While international responses have focused on the serious impact for The Fiji Times group, the terms of the decree will also hit the country’s two other dailies — the struggling Fiji Daily Post, which has 51 percent Australian ownership, and the Fiji Sun, which has take a distinctly “pro-Fiji” (that is, pro-regime) stance but also has some directors.

John Hartigan, chief executive of The Fiji Times’ parent company News Limited, warned that the decree raised “important commercial issues” for the newspaper. “We have made representations to the Fiji authority to find a way to resolve these issues and are awaiting the outcome,” he said.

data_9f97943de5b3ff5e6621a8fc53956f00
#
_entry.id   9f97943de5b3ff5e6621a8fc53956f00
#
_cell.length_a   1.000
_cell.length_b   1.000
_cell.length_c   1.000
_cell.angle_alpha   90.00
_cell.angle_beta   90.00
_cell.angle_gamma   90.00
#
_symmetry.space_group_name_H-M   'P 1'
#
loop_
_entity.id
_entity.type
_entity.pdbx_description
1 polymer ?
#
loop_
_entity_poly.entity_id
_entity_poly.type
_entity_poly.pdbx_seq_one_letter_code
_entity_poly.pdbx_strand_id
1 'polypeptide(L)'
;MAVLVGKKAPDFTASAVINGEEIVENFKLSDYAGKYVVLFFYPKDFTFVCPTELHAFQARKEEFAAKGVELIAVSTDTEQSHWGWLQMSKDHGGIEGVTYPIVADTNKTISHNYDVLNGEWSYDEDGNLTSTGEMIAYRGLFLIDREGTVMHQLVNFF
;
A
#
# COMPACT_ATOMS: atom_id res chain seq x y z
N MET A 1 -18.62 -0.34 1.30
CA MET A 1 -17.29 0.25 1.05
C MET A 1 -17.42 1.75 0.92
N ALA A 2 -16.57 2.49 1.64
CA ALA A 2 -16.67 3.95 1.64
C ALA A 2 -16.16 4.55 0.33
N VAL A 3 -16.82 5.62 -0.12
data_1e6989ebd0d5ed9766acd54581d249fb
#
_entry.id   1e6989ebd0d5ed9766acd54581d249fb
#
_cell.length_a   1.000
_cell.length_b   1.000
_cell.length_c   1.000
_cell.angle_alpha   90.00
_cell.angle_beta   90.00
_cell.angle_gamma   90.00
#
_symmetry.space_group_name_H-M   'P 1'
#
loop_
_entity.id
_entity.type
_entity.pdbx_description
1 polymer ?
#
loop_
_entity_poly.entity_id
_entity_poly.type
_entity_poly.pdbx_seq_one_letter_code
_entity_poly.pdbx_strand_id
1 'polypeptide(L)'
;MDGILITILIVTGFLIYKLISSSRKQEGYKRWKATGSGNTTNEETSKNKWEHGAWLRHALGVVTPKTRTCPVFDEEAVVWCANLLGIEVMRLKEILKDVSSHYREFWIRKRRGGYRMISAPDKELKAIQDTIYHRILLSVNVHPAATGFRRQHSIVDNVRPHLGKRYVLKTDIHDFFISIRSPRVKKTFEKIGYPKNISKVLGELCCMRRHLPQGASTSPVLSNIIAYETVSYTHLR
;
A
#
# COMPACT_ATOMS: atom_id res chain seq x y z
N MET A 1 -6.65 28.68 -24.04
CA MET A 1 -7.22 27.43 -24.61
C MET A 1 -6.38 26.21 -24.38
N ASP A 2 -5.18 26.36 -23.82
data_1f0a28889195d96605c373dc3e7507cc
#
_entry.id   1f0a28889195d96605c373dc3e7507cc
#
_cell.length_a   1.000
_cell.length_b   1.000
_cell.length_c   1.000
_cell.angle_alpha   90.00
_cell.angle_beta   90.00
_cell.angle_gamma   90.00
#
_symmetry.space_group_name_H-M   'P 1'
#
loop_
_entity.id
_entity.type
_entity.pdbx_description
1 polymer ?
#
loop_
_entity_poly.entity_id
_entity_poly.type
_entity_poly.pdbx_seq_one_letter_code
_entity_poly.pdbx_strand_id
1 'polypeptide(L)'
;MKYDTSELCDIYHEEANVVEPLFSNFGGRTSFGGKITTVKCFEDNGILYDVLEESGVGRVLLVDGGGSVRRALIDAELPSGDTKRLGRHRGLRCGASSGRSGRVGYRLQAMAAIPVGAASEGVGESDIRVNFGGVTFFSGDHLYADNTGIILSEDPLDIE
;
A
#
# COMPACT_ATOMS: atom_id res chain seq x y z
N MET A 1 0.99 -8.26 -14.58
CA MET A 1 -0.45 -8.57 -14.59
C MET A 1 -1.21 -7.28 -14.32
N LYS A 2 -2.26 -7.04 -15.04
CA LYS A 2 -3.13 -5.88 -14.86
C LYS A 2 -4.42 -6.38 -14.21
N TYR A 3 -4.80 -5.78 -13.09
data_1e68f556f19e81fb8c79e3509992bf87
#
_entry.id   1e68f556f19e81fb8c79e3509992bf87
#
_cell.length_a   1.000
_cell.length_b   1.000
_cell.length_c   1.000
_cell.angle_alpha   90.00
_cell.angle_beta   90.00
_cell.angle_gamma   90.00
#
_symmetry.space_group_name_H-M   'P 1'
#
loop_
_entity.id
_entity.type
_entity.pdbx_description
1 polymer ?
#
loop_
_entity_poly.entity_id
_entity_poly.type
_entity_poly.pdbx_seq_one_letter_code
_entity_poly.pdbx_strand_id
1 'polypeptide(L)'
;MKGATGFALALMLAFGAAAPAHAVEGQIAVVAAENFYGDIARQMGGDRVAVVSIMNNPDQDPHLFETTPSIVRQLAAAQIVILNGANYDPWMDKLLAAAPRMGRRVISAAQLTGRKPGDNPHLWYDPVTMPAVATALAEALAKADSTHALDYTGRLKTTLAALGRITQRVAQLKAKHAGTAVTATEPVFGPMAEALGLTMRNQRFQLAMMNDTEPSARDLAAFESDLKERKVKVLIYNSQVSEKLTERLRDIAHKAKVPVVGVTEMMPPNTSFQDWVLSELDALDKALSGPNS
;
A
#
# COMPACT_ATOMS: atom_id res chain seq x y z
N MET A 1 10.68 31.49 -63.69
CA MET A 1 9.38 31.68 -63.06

Year of ‘sulu-censors’
The draft decree follows 12 months of “sulu censors” — so-called because of the traditional Fijian kilt-like garment some officials wear — keeping tabs on newsrooms after the 1997 Constitution was abrogated by the regime in April 2009 and martial law declared.

Responses to the proposed law have been mixed within Fiji, but other media groups have strongly condemned it. Reporters Without Borders criticised the regime for tightening its grip on media, noting that Fiji had fallen 73 places in its annual freedom rankings. Fiji is now placed 152 out of 175 countries.

The Pacific Media Centre branded the draft decree as “draconian and punitive” and the Pacific Freedom Forum said it would “deal a death-blow to freedoms of speech”. The International Federation of Journalists criticised the regime for investing authorities with the power to define the meaning of “fair, balanced and quality” journalism.